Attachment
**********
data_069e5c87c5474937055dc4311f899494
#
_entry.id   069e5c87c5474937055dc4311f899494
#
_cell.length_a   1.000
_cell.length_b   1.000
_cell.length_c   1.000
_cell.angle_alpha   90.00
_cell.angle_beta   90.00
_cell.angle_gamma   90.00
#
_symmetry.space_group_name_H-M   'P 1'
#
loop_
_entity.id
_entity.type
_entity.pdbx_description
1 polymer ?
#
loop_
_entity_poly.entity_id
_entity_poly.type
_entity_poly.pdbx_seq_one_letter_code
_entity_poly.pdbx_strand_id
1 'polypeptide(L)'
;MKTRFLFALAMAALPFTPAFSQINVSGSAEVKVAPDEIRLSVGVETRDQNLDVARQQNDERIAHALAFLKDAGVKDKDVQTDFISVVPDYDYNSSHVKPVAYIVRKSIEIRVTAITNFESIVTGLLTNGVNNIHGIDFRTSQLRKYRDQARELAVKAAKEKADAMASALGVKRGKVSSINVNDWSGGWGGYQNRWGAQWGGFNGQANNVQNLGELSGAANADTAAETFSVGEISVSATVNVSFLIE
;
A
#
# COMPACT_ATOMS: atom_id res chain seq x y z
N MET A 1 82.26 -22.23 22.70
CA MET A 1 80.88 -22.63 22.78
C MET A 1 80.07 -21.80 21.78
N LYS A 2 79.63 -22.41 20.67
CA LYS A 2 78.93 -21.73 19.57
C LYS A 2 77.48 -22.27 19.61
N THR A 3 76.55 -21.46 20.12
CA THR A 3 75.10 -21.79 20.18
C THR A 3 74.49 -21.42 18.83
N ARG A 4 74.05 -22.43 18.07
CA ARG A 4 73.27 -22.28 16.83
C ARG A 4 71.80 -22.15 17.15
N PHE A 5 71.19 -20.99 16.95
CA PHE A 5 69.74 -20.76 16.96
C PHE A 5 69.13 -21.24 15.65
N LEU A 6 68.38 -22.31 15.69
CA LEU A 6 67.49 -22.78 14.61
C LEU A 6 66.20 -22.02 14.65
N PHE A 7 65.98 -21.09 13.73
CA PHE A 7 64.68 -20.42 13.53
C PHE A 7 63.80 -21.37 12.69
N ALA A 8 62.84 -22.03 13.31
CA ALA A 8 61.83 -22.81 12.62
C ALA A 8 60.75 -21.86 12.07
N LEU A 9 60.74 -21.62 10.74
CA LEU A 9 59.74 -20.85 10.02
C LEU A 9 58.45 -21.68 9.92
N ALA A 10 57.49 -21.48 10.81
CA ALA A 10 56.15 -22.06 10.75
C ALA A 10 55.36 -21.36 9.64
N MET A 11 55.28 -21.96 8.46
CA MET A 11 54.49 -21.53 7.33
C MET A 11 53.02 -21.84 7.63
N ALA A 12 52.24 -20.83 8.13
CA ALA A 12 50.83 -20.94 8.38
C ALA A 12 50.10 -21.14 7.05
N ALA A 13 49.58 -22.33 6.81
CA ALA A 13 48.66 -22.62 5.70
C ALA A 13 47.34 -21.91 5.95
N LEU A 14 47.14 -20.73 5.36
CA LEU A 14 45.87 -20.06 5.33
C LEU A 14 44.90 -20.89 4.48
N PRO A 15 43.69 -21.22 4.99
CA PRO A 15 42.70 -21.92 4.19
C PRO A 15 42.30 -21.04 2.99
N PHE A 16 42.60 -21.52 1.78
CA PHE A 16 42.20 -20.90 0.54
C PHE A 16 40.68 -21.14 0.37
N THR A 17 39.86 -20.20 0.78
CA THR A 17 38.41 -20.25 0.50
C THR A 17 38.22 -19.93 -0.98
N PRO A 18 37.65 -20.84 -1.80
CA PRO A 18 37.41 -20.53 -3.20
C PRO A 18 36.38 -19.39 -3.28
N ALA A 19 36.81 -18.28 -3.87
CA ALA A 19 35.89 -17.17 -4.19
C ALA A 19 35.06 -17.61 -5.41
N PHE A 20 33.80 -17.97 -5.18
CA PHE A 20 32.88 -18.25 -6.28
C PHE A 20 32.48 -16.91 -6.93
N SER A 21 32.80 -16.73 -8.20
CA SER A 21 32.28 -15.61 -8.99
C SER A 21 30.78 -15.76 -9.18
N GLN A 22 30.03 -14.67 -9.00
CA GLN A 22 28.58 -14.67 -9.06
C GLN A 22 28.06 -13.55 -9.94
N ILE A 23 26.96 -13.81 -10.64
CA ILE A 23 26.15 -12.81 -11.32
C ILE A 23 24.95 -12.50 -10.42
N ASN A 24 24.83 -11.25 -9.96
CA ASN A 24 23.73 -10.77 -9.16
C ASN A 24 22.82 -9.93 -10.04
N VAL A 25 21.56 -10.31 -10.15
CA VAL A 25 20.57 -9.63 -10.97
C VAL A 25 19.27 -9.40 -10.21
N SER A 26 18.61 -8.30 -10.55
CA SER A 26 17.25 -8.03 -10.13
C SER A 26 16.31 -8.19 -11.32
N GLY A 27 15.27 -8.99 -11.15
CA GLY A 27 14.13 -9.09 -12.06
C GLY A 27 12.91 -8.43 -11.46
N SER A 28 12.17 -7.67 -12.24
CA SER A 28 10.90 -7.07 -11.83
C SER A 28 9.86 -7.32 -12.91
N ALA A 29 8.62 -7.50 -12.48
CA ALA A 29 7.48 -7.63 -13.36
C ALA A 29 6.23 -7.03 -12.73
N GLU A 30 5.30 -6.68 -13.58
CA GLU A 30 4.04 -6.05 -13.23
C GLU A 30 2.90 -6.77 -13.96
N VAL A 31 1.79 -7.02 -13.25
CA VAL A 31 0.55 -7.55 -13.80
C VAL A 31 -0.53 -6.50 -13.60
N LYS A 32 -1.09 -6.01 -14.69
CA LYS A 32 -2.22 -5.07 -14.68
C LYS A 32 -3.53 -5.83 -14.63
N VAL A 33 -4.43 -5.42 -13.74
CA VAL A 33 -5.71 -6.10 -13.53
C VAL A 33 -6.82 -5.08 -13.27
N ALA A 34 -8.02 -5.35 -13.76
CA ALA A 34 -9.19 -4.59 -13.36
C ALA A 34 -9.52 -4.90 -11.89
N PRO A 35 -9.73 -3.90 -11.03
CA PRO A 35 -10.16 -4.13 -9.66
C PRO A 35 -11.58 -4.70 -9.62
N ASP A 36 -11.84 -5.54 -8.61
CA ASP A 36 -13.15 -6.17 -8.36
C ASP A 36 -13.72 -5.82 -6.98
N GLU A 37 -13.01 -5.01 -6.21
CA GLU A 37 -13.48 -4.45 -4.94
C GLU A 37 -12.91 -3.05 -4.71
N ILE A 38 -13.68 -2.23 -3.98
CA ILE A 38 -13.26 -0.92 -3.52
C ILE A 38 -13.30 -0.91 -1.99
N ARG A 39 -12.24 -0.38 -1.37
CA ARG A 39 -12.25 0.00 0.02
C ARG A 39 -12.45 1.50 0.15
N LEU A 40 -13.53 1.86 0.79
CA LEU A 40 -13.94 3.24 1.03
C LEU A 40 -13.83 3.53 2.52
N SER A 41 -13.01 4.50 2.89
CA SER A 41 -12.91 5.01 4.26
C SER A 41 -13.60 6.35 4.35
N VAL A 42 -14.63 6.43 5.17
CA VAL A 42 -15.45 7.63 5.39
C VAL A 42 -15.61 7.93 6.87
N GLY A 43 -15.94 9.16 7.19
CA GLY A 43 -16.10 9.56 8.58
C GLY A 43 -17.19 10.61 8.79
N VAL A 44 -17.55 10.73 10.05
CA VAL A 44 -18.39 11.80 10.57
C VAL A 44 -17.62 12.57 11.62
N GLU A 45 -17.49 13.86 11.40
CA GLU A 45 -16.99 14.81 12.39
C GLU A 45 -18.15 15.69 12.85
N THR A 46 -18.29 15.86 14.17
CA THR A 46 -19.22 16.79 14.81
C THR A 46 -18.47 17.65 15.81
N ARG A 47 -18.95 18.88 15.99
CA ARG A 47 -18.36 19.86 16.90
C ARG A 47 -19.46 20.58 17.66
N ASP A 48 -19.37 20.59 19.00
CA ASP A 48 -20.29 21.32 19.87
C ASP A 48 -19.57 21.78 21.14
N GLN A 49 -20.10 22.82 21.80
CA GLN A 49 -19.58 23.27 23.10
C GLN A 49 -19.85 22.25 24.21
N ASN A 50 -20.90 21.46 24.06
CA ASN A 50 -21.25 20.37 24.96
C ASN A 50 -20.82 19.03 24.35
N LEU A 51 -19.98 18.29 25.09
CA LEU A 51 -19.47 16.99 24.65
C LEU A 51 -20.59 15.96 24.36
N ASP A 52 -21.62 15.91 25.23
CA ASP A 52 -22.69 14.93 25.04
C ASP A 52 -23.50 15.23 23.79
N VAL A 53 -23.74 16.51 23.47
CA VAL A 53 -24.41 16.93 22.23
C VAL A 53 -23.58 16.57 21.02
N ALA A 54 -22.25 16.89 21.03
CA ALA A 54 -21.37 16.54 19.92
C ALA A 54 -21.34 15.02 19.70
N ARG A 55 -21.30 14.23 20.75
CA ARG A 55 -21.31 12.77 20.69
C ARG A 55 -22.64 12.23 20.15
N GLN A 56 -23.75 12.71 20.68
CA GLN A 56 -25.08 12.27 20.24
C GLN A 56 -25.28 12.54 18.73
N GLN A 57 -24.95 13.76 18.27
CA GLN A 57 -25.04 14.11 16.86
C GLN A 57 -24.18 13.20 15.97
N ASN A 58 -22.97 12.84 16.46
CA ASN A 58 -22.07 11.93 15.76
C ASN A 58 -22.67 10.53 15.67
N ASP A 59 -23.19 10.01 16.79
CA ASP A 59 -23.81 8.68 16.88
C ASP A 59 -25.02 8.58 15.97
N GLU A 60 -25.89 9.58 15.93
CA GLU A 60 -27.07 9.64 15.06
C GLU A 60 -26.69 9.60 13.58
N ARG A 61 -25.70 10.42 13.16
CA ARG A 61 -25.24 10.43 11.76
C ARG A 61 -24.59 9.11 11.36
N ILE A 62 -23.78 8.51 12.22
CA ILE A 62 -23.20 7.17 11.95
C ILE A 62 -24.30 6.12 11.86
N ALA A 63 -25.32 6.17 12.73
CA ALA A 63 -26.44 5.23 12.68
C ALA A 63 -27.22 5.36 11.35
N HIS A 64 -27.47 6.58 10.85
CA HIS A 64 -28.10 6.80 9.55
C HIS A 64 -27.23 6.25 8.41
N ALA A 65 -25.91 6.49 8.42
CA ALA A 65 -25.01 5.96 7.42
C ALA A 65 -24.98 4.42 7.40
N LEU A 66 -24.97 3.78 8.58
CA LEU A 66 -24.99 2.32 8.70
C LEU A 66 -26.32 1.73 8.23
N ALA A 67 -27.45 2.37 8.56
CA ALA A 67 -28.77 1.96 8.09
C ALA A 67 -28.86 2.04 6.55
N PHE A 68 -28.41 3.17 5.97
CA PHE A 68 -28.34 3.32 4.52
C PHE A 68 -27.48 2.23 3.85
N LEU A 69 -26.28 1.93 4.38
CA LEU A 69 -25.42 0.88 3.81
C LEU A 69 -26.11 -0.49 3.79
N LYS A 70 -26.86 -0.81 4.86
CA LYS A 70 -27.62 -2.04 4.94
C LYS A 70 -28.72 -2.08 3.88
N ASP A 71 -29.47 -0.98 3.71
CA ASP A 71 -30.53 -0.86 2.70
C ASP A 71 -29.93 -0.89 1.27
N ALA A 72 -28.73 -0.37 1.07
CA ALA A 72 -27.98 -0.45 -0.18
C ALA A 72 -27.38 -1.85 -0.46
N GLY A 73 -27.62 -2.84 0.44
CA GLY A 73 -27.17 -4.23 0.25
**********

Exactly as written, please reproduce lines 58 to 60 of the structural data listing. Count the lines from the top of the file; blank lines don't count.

N ALA A 10 57.49 -21.48 10.81
CA ALA A 10 56.15 -22.06 10.75
C ALA A 10 55.36 -21.36 9.64